The mission of Saratoga OB/GYN is to provide quality obstetrical and gynecologic care to women of all ages. Our pledge is to treat women with respect, to take their health concerns seriously and to recognize that each individual is unique. Our goal is to provide this care in a timely fashion, with the utmost confidentiality within a safe and clean environment. We practice with a vision of optimism, hope, and commitment to our patients and to our community. Please take a moment to browse through our website to learn more about our office and the services that we provide you.
As of December 11, 2019, Saratoga Hospital, along with several regional hospitals implemented visitation guidelines to further protect patients from influenza and other infectious diseases following a declaration by the New York State Commissioner of Health that the flu is now prevalent in certain communities.
These guidelines are:
- A maximum of two visitors will be permitted in a patient's room at any one time.
- Children 12 and under will be prohibited from visiting patients' rooms, as they are more likely to have and transmit respiratory infections.
- Special visitation guidelines are in place on the Women's Health Services unit. Please call 518-583-8331 for more detail.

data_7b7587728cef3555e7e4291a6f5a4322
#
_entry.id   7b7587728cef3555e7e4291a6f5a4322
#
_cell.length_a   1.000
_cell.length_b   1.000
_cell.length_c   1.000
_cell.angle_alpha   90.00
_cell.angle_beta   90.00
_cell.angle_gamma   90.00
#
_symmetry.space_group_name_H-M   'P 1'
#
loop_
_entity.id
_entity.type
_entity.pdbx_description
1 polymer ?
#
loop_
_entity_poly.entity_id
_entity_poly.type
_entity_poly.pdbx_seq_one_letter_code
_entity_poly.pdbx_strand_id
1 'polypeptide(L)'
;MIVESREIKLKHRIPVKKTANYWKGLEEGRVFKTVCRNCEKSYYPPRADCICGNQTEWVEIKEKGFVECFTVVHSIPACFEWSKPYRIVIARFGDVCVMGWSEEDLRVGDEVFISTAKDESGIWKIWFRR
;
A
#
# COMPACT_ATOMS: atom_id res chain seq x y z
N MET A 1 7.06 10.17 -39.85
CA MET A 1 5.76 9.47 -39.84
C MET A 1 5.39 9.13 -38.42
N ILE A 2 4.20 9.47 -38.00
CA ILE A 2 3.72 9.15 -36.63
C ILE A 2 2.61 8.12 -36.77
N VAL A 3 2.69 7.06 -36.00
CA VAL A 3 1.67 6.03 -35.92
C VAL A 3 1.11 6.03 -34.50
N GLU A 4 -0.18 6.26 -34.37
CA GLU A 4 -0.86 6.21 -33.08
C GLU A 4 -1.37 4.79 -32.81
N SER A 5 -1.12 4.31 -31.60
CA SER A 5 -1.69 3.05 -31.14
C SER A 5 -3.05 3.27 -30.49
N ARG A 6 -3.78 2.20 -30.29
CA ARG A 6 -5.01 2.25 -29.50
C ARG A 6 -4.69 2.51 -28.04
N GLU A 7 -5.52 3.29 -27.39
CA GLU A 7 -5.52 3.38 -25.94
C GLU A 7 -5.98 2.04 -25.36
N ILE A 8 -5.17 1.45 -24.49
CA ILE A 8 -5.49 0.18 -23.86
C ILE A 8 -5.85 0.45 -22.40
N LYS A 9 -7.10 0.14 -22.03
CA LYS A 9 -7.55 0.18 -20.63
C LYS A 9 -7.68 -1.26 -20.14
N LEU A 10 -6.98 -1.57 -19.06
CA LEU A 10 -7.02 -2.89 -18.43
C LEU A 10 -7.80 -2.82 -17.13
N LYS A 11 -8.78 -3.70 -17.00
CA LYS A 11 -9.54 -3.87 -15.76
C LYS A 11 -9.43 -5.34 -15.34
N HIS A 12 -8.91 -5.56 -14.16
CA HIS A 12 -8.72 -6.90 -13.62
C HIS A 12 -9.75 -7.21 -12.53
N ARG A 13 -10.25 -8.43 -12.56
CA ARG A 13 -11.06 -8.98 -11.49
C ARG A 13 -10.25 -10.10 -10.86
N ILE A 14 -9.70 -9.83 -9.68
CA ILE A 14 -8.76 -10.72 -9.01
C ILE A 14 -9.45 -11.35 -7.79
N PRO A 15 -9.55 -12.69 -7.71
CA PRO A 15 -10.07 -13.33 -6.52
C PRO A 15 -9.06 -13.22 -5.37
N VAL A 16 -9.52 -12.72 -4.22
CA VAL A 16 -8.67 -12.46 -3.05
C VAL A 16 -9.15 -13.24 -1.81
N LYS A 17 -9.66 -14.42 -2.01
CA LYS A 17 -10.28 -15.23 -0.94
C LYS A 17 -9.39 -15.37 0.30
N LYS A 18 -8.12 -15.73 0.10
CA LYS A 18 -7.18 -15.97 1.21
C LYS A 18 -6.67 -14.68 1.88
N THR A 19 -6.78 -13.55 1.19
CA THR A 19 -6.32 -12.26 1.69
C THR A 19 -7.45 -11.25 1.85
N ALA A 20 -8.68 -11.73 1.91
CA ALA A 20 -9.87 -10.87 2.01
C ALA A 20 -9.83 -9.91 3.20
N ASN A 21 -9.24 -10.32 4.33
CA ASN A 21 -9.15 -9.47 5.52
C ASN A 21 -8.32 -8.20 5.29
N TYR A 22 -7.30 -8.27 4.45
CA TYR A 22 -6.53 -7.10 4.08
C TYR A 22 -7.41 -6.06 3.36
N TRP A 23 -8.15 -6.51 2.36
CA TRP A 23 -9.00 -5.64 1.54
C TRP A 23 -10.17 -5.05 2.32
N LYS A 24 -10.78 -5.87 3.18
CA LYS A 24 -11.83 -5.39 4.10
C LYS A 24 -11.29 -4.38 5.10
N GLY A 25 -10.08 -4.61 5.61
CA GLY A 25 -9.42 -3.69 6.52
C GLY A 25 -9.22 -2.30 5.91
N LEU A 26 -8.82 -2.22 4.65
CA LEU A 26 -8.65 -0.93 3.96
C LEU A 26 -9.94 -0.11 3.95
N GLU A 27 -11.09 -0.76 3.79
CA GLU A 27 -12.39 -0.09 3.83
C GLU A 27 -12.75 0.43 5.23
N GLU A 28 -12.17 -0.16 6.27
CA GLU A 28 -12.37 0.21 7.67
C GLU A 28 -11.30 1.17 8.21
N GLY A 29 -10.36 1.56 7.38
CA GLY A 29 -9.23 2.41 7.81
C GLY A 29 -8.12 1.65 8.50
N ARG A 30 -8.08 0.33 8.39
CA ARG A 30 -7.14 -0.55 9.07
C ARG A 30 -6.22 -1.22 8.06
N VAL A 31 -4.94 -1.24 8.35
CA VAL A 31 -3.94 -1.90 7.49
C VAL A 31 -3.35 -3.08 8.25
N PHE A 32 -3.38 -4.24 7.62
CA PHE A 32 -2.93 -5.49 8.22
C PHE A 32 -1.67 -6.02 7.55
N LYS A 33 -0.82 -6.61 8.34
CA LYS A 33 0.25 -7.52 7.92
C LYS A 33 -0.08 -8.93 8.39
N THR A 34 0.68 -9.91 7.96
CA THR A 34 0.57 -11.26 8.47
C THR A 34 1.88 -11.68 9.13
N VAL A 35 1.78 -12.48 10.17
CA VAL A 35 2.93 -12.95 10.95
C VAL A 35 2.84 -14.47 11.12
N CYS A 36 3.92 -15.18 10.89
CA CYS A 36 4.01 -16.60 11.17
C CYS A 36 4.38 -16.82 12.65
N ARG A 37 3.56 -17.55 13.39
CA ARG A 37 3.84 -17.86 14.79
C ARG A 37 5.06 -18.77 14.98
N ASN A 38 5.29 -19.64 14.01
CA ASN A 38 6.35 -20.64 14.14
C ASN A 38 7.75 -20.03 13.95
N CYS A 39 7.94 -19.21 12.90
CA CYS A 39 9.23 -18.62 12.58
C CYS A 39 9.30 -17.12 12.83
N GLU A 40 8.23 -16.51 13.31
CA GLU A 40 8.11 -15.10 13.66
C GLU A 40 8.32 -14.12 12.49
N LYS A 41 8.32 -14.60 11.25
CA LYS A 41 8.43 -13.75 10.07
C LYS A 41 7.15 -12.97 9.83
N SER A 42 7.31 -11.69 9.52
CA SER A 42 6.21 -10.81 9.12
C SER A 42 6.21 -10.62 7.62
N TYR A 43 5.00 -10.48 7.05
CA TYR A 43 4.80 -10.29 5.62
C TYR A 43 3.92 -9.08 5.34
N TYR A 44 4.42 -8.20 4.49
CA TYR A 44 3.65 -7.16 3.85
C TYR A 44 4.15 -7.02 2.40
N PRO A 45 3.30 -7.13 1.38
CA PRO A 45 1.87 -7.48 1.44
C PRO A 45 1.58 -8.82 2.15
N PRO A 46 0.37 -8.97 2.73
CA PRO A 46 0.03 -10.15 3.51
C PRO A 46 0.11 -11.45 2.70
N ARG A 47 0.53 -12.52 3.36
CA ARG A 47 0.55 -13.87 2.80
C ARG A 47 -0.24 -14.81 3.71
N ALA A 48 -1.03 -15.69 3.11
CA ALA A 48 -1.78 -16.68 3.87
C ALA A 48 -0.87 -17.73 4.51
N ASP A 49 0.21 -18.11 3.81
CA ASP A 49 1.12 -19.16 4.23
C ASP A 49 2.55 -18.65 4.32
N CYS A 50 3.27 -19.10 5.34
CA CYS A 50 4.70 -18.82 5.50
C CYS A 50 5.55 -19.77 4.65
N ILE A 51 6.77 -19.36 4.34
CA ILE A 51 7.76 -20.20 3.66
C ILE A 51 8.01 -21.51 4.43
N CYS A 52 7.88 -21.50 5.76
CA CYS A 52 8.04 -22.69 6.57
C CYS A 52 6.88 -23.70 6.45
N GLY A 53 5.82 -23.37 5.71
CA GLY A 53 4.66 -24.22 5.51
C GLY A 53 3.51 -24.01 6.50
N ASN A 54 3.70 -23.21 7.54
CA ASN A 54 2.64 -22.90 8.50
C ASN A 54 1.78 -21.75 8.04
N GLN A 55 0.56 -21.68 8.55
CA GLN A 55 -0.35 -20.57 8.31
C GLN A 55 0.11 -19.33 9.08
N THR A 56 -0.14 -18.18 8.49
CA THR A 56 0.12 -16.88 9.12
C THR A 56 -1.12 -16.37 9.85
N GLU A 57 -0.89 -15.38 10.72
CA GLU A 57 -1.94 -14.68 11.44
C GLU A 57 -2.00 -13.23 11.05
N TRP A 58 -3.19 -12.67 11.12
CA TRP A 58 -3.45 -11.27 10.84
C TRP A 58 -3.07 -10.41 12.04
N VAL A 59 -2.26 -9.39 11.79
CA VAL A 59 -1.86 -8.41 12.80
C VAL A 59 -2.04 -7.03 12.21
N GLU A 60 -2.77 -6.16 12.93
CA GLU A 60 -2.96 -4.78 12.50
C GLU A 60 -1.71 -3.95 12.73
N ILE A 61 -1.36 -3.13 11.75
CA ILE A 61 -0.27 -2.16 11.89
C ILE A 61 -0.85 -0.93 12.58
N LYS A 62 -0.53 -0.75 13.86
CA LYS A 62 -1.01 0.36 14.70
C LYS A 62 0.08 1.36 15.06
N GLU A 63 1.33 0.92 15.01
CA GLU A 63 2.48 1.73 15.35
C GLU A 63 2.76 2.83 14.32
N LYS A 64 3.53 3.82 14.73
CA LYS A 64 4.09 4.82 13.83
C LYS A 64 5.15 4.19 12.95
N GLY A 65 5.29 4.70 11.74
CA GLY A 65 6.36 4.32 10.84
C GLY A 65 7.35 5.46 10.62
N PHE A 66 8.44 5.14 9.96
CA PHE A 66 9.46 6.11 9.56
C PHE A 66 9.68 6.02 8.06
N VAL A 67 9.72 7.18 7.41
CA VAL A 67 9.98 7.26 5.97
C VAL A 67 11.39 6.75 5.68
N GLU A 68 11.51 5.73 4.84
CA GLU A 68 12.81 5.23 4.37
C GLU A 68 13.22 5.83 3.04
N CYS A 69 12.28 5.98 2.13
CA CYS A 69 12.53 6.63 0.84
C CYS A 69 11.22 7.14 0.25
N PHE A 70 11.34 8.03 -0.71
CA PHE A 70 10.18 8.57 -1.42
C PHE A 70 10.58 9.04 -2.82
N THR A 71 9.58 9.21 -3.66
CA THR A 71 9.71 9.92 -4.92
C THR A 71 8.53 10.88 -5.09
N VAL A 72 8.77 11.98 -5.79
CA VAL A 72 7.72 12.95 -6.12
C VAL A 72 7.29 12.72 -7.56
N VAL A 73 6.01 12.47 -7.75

- Visitors with rash, diarrhea or respiratory symptoms will be prohibited from visiting patients. These symptoms include fever, sore throat, cough and shortness of breath.
We encourage all visitors to use hand-washing stations before entering and upon leaving a patient’s room.
For more information, you can ask your provider or click here for additional details.
The American College of Obstetricians and Gynecologists (ACOG) and Centers for Disease Control and Prevention (CDC) issue new patient information along with updated travel information related to Zika virus
Zika virus can be passed from a pregnant woman to her fetus, and infection during pregnancy can cause a serious birth defect of the brain called microcephaly and other severe brain defects. Other problems have been detected among fetuses and infants infected with Zika virus before birth, such as defects of the eye, hearing deficits, and impaired growth. CDC recommends special precautions for pregnant women. Women who are pregnant should not travel to areas with Zika. If you must travel to one of these areas or if you live in an area with Zika, talk to your doctor or other healthcare provider and strictly follow steps to prevent mosquito bites and to prevent sexual transmission.
Watch the latest video from ACOG here: https://vimeo.com/183692399